Overview of the test requirements in the area of food and feed safety

Maurici,D.; Barlow,S.; Benford,D.; Dybing,E.; Halder,M.; Louhimies,S.; Holloway,M.; Lacerda,A.; Mantovani,A.; Meyer,O.; Pratt,I.; Morton,D.; Seinen,W.; Spielmann,H.; Le Neindre,P.

Replacement of the rabbit Draize skin irritation test or the animal photo-irritation test is in course in Europeunder the REACH chemical strategy and the Cosmetics Directive. Various in vitro protocols, including3D skin models, have been assessed. One key difficulty in determining the validity of alternative in vitromethods is that the in vivo animal data is both scarce and often of limited utility for prediction of effectsin man. Consequently, we have examined in human 4h patch tests a number of chemicals of EU borderlineclassification. In addition, in a specific group of cosmetic ingredients we assessed the potential of photoirritationusing results obtained in 3D skin models and in human photopatch tests. Several chemicals reportedto be irritant in the rabbit were found to be without effect in humans. 3D skin model assays and human patchtests provided concordant results particularly in case of non-irritating and non-phototoxic substances. In ourview, skin model tests seem to be a useful tool for the prediction of human skin irritation or phototoxicityhazard, particularly for consideration of initial concentration for confirmatory human patch tests to provesubstance and product safety.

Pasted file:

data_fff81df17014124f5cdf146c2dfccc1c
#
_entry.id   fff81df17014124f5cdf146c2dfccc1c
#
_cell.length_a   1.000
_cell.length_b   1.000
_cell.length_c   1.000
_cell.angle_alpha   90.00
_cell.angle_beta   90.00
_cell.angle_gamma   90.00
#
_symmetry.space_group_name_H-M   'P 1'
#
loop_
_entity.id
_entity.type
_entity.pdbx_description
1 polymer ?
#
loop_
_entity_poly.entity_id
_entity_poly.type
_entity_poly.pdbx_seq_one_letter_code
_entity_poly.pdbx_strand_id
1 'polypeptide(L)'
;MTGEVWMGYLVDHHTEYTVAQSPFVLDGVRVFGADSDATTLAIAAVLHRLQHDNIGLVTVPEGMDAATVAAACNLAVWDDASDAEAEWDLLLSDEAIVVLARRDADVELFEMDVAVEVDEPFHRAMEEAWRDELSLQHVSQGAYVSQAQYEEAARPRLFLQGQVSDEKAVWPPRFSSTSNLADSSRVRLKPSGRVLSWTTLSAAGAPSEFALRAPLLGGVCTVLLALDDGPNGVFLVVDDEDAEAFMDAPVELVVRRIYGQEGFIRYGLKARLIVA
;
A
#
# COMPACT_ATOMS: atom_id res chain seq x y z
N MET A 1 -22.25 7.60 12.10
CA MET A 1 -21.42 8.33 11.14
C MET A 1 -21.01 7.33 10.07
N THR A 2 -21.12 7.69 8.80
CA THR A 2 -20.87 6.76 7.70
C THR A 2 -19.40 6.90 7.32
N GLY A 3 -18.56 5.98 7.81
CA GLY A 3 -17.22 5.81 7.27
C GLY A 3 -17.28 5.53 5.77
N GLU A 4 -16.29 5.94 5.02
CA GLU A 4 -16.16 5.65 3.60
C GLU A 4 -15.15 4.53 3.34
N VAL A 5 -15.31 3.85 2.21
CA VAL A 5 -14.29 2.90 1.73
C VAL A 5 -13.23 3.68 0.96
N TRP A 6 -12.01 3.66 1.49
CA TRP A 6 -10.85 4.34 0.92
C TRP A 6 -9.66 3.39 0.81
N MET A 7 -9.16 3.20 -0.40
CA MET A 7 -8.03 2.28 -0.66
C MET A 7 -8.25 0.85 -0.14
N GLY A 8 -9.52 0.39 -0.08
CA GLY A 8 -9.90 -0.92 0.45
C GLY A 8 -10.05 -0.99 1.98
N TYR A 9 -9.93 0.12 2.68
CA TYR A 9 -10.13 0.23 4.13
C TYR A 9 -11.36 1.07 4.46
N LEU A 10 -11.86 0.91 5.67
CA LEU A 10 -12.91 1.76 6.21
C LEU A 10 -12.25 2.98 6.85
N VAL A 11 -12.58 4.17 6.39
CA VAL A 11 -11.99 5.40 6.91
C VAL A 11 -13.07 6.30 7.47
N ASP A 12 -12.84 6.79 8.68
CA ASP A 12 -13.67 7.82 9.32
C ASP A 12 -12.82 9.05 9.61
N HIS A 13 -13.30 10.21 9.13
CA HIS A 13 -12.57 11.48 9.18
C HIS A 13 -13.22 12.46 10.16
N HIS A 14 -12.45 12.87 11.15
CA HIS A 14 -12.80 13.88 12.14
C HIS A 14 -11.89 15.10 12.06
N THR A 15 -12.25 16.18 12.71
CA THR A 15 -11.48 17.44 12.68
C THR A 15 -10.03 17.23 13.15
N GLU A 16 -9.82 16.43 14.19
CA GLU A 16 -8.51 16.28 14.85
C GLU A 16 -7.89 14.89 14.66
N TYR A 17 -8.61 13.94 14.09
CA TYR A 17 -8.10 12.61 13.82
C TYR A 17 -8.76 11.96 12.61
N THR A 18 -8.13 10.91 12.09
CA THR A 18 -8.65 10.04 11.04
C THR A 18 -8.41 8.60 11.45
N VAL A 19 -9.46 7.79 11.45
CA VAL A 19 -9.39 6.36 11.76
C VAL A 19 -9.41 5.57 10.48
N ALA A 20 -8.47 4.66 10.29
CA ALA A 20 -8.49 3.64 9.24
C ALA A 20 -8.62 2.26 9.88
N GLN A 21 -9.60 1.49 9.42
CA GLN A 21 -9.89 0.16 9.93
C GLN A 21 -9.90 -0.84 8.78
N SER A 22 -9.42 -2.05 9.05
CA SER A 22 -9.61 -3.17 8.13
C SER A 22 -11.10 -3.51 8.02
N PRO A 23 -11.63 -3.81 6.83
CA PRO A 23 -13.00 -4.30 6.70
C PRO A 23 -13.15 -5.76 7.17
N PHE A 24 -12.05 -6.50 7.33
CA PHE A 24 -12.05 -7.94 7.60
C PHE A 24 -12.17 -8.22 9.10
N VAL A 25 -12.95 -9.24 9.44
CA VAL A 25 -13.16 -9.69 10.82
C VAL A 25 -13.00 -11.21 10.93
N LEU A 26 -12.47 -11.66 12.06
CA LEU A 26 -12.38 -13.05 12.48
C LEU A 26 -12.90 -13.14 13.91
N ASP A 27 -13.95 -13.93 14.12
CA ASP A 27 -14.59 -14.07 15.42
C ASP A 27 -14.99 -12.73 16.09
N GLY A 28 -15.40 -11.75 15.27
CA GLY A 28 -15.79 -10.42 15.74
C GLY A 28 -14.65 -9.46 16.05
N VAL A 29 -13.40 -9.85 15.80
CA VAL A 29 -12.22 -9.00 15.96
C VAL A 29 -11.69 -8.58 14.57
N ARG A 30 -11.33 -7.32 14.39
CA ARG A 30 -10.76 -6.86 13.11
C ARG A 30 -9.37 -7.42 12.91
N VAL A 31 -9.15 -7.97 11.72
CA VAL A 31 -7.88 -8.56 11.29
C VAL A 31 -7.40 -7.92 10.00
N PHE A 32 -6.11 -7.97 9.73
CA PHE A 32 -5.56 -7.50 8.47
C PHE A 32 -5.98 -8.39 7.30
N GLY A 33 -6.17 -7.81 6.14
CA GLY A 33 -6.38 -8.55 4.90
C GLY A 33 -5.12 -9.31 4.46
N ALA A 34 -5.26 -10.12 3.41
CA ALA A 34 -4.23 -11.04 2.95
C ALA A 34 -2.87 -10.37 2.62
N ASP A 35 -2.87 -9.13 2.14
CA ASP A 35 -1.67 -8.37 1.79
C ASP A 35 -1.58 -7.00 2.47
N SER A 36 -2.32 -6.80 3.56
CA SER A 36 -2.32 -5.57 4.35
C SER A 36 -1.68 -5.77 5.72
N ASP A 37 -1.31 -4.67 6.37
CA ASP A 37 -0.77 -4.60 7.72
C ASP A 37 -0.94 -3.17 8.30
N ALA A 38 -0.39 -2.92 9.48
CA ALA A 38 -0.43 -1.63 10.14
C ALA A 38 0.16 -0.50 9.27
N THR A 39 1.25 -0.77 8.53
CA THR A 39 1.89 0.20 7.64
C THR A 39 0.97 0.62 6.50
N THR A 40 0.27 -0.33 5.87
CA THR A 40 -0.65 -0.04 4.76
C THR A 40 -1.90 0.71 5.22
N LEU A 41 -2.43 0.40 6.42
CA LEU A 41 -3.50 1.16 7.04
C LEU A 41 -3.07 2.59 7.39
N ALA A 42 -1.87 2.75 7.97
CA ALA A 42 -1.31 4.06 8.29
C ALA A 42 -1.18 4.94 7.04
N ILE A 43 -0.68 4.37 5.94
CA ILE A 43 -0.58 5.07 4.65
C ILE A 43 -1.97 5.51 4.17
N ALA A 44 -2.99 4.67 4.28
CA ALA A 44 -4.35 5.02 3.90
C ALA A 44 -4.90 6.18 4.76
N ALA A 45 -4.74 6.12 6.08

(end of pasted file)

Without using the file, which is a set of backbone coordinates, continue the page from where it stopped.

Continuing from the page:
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Maurici,D. / Barlow,S. / Benford,D. / et al: Overview of the test requirements in the area of food and feed safety. 2008. Japanese Society for Alternatives to Animal Experiments.

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